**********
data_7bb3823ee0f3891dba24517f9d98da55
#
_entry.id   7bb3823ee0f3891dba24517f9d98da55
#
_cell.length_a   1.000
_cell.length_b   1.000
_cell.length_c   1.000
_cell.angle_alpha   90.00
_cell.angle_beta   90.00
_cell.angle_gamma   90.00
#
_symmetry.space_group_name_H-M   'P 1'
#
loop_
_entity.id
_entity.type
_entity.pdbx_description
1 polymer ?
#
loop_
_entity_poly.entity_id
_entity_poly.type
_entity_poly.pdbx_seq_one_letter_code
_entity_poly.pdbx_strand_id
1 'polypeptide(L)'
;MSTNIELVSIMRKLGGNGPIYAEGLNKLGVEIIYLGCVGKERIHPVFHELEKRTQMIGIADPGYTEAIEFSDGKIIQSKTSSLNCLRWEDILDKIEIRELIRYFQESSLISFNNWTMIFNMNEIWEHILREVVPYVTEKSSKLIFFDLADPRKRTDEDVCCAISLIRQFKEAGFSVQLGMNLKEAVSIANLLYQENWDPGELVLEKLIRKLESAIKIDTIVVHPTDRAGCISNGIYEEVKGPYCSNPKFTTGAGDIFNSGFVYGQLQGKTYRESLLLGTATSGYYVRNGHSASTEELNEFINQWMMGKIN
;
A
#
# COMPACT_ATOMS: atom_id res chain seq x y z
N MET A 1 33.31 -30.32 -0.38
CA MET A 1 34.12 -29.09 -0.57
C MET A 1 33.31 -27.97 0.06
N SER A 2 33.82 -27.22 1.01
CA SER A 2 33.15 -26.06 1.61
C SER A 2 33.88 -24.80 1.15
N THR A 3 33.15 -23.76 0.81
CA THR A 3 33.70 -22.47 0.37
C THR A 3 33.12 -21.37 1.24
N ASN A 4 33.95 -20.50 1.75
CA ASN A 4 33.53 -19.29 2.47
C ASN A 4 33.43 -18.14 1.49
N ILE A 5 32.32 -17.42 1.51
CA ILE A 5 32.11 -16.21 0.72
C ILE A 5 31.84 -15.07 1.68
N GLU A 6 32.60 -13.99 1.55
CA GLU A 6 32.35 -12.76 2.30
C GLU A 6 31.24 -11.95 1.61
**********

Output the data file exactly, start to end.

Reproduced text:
data_7bb3823ee0f3891dba24517f9d98da55
#
_entry.id   7bb3823ee0f3891dba24517f9d98da55
#
_cell.length_a   1.000
_cell.length_b   1.000
_cell.length_c   1.000
_cell.angle_alpha   90.00
_cell.angle_beta   90.00
_cell.angle_gamma   90.00
#
_symmetry.space_group_name_H-M   'P 1'
#
loop_
_entity.id
_entity.type
_entity.pdbx_description
1 polymer ?
#
loop_
_entity_poly.entity_id
_entity_poly.type
_entity_poly.pdbx_seq_one_letter_code
_entity_poly.pdbx_strand_id
1 'polypeptide(L)'
;MSTNIELVSIMRKLGGNGPIYAEGLNKLGVEIIYLGCVGKERIHPVFHELEKRTQMIGIADPGYTEAIEFSDGKIIQSKTSSLNCLRWEDILDKIEIRELIRYFQESSLISFNNWTMIFNMNEIWEHILREVVPYVTEKSSKLIFFDLADPRKRTDEDVCCAISLIRQFKEAGFSVQLGMNLKEAVSIANLLYQENWDPGELVLEKLIRKLESAIKIDTIVVHPTDRAGCISNGIYEEVKGPYCSNPKFTTGAGDIFNSGFVYGQLQGKTYRESLLLGTATSGYYVRNGHSASTEELNEFINQWMMGKIN
;
A
#
# COMPACT_ATOMS: atom_id res chain seq x y z
N MET A 1 33.31 -30.32 -0.38
CA MET A 1 34.12 -29.09 -0.57
C MET A 1 33.31 -27.97 0.06
N SER A 2 33.82 -27.22 1.01
CA SER A 2 33.15 -26.06 1.61
C SER A 2 33.88 -24.80 1.15
N THR A 3 33.15 -23.76 0.81
CA THR A 3 33.70 -22.47 0.37
C THR A 3 33.12 -21.37 1.24
N ASN A 4 33.95 -20.50 1.75
CA ASN A 4 33.53 -19.29 2.47
C ASN A 4 33.43 -18.14 1.49
N ILE A 5 32.32 -17.42 1.51
CA ILE A 5 32.11 -16.21 0.72
C ILE A 5 31.84 -15.07 1.68
N GLU A 6 32.60 -13.99 1.55
CA GLU A 6 32.35 -12.76 2.30
C GLU A 6 31.24 -11.95 1.61